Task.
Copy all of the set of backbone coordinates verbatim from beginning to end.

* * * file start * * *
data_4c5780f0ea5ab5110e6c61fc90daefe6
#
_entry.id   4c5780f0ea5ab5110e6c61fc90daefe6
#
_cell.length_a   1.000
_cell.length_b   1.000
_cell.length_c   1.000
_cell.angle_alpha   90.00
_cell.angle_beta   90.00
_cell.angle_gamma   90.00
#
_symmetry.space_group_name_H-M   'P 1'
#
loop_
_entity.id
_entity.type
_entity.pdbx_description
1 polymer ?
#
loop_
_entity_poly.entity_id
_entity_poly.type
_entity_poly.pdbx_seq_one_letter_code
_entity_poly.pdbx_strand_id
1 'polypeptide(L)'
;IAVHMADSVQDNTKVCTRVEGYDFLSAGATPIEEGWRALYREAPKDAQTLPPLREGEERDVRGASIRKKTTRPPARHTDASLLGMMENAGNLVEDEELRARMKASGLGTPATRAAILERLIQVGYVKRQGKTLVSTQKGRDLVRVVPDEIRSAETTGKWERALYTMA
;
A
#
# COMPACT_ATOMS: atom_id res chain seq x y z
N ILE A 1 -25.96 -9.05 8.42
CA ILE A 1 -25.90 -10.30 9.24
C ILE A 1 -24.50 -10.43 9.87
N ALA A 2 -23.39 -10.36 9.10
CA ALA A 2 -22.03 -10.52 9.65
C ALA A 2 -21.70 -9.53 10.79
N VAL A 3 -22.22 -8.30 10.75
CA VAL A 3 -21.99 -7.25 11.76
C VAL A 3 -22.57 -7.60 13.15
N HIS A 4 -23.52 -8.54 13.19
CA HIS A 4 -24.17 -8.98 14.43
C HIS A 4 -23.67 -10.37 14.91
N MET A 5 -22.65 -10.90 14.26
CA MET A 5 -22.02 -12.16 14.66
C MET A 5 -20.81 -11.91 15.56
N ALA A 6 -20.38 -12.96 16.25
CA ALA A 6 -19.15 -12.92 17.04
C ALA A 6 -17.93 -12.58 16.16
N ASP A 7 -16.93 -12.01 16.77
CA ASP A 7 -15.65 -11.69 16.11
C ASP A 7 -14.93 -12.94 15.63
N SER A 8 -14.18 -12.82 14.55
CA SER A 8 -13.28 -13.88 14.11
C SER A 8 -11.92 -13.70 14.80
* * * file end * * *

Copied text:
data_4c5780f0ea5ab5110e6c61fc90daefe6
#
_entry.id   4c5780f0ea5ab5110e6c61fc90daefe6
#
_cell.length_a   1.000
_cell.length_b   1.000
_cell.length_c   1.000
_cell.angle_alpha   90.00
_cell.angle_beta   90.00
_cell.angle_gamma   90.00
#
_symmetry.space_group_name_H-M   'P 1'
#
loop_
_entity.id
_entity.type
_entity.pdbx_description
1 polymer ?
#
loop_
_entity_poly.entity_id
_entity_poly.type
_entity_poly.pdbx_seq_one_letter_code
_entity_poly.pdbx_strand_id
1 'polypeptide(L)'
;IAVHMADSVQDNTKVCTRVEGYDFLSAGATPIEEGWRALYREAPKDAQTLPPLREGEERDVRGASIRKKTTRPPARHTDASLLGMMENAGNLVEDEELRARMKASGLGTPATRAAILERLIQVGYVKRQGKTLVSTQKGRDLVRVVPDEIRSAETTGKWERALYTMA
;
A
#
# COMPACT_ATOMS: atom_id res chain seq x y z
N ILE A 1 -25.96 -9.05 8.42
CA ILE A 1 -25.90 -10.30 9.24
C ILE A 1 -24.50 -10.43 9.87
N ALA A 2 -23.39 -10.36 9.10
CA ALA A 2 -22.03 -10.52 9.65
C ALA A 2 -21.70 -9.53 10.79
N VAL A 3 -22.22 -8.30 10.75
CA VAL A 3 -21.99 -7.25 11.76
C VAL A 3 -22.57 -7.60 13.15
N HIS A 4 -23.52 -8.54 13.19
CA HIS A 4 -24.17 -8.98 14.43
C HIS A 4 -23.67 -10.37 14.91
N MET A 5 -22.65 -10.90 14.26
CA MET A 5 -22.02 -12.16 14.66
C MET A 5 -20.81 -11.91 15.56
N ALA A 6 -20.38 -12.96 16.25
CA ALA A 6 -19.15 -12.92 17.04
C ALA A 6 -17.93 -12.58 16.16
N ASP A 7 -16.93 -12.01 16.77
CA ASP A 7 -15.65 -11.69 16.11
C ASP A 7 -14.93 -12.94 15.63
N SER A 8 -14.18 -12.82 14.55
CA SER A 8 -13.28 -13.88 14.11
C SER A 8 -11.92 -13.70 14.80